a, Layout for experiments performed using the CCl4-induced liver fibrosis model: C57BL/6N mice received intraperitoneal infusions of CCl4 twice weekly for six weeks and were intravenously infused with 0.5–1 × 106 (Fig. 3) or 2–3 × 106 (ci) mouse m.uPAR-m.28z CAR T cells, m.19-m.28z CAR T cells or untransduced T cells 16–24 h after administration of cyclophosphamide (200 mg kg−1). Mice were euthanized 20 days after CAR T cell infusion to assess liver fibrosis. Images were created with BioRender.com. b, Expression of GFP-tagged click beetle red (CBR) luciferase and Myc-tag in m.uPAR-m.28z and m.19-m.28z CAR T cells that were used for T cell imaging experiments (Fig. 3g, h) compared to control T cells. Representative results of n = 2 independent experiments. c, Sirius red and SA-β-gal staining and quantifications in livers from treated mice (n = 6 mice per group). d, Co-immunofluorescence of uPAR (red) and SMA (green) or Myc-tag (red) and SMA (green) in the livers of treated mice. e, Fold change difference in serum levels of suPAR 20 days after compared to 1 day before (day −1) injection of CAR T cells (UT, n = 18; m.19-m.28z, n = 6; m.uPAR-m.28z, n = 17 mice). f, g, Levels of serum ALT (f) and AST (g) 20 days after CAR treatment (UT, n = 10; m.19-m.28z, n = 8; m.uPAR-m.28z, n = 10 mice). h, Co-immunofluorescence staining of desmin (red) and Ki-67 (green) in the livers of mice 15, 20 and 77 days after treatment with CAR T cells. CCl4 treatment was stopped 20 days after T cell infusion (n = 3 mice per group). i, Mice were treated with CCl4 for 10 weeks. Sirius red staining in the livers of mice before (day −1) and 20 days after T cell administration (UT, n = 4; m.uPAR-m.28z, n = 2 mice). Representative results of n = 2 independent experiments (ci). Data are mean ± s.e.m.; two-tailed unpaired Student’s t-test (c, eg). Source Data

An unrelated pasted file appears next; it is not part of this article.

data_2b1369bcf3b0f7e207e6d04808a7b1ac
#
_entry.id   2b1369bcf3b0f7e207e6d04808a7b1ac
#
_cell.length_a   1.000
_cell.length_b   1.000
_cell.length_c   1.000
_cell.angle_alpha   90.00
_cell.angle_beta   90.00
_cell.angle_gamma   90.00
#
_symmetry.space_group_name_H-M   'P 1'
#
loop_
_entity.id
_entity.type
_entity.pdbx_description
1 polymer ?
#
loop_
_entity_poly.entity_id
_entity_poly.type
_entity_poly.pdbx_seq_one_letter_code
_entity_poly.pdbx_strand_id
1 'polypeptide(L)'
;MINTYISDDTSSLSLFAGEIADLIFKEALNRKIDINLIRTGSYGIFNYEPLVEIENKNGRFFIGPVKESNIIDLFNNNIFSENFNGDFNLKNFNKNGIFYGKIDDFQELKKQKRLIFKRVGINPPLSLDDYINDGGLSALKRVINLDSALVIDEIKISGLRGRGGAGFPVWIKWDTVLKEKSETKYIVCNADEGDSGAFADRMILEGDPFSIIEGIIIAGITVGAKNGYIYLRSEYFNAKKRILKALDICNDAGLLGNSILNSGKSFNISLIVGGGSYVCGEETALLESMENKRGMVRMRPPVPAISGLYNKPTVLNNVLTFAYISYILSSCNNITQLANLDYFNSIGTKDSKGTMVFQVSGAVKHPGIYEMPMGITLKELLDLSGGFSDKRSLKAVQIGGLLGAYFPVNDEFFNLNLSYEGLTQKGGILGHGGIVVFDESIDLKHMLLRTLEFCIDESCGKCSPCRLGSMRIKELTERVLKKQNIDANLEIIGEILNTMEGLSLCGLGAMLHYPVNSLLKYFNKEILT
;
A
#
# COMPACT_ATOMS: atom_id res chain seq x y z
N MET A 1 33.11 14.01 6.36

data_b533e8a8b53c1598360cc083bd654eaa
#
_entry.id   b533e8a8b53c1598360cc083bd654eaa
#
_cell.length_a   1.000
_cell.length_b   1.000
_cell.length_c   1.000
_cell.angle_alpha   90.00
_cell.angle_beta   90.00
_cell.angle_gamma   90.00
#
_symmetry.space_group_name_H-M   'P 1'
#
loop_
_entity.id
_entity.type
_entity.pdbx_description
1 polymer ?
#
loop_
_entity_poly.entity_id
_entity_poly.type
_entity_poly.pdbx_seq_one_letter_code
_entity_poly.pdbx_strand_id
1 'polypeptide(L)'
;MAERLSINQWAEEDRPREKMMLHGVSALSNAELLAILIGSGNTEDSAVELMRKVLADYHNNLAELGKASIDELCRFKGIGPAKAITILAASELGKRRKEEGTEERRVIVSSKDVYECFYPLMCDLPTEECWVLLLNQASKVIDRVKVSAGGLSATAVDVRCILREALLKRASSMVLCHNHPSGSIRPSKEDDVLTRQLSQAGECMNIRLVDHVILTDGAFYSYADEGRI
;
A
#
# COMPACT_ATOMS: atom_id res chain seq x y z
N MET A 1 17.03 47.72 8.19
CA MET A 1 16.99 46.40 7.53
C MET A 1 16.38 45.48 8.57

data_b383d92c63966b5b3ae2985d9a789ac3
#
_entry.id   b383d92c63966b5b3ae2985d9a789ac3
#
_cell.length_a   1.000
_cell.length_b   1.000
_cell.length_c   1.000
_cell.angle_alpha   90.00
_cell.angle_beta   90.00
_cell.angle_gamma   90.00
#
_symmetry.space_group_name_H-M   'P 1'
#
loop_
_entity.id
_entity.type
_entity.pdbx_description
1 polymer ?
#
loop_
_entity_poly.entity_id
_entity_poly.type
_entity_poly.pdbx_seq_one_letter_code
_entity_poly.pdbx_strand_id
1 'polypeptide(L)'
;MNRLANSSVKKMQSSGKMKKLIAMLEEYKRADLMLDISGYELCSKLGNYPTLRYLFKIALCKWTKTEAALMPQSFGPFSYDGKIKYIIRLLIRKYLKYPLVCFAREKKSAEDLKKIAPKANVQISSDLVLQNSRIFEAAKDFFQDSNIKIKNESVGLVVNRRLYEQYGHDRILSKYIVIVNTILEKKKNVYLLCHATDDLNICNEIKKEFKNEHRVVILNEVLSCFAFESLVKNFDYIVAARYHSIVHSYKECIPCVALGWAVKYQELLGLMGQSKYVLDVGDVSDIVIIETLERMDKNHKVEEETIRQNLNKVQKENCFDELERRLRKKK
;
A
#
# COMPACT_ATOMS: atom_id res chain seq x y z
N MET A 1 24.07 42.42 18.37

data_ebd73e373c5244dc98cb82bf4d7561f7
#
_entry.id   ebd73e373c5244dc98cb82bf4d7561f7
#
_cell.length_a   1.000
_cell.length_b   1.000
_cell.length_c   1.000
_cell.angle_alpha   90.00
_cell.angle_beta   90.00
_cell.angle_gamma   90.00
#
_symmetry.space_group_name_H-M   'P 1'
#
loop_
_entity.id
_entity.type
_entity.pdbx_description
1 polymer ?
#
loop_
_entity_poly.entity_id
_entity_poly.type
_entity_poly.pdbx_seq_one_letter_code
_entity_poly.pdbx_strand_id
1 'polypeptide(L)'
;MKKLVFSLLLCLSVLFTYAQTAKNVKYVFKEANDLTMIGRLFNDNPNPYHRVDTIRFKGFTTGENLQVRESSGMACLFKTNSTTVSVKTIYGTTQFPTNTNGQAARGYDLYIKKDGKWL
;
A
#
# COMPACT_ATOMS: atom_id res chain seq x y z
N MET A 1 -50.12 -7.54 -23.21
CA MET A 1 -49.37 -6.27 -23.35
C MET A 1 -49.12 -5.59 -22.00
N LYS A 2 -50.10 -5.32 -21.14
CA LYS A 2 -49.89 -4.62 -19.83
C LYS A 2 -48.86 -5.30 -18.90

Extended Data Fig. 7 Safety profile of m.uPAR-m.28z CAR T cells at therapeutic doses of T cells.